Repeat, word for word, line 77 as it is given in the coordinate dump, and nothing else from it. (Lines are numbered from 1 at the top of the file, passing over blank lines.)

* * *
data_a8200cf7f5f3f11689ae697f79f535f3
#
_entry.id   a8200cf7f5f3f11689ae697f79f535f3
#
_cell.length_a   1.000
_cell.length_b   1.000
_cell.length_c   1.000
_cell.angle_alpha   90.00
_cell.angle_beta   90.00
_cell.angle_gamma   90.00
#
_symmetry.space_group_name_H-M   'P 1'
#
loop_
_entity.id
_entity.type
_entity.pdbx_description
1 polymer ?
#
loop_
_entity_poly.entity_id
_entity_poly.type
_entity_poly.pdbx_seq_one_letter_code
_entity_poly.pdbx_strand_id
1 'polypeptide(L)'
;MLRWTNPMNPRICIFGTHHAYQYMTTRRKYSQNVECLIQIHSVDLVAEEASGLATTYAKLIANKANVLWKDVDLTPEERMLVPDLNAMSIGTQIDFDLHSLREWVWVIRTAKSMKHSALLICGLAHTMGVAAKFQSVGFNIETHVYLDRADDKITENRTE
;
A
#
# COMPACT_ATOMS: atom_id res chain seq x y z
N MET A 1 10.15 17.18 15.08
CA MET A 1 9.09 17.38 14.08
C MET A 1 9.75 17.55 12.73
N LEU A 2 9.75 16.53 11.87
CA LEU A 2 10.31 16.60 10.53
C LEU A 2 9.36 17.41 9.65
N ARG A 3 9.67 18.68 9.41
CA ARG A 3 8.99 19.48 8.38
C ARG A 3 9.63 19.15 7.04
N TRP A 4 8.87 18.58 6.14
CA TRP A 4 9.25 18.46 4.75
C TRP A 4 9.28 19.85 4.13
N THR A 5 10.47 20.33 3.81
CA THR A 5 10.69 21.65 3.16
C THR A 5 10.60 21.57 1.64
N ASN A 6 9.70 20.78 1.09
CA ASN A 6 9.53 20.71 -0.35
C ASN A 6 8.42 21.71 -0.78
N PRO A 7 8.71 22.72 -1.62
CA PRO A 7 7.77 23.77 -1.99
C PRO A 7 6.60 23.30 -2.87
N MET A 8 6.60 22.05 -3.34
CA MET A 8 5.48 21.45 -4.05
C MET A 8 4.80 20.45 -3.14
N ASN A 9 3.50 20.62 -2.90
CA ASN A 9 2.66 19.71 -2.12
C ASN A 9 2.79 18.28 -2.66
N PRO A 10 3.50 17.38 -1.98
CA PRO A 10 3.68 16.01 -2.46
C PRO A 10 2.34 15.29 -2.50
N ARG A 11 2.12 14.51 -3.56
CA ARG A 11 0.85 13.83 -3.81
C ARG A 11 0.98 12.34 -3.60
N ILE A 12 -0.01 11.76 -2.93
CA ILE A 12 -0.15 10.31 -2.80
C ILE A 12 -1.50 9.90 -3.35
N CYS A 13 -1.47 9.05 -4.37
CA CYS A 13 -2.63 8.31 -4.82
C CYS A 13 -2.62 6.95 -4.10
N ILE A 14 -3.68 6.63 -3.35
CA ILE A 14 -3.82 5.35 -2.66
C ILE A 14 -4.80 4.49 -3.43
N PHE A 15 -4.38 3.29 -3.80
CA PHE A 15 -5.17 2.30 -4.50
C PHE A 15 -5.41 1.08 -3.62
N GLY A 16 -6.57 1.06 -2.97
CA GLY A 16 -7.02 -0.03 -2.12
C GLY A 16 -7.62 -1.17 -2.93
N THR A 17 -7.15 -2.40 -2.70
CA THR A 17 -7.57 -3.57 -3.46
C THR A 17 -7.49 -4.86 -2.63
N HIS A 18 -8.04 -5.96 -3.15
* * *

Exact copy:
CA GLY A 16 -7.02 -0.03 -2.12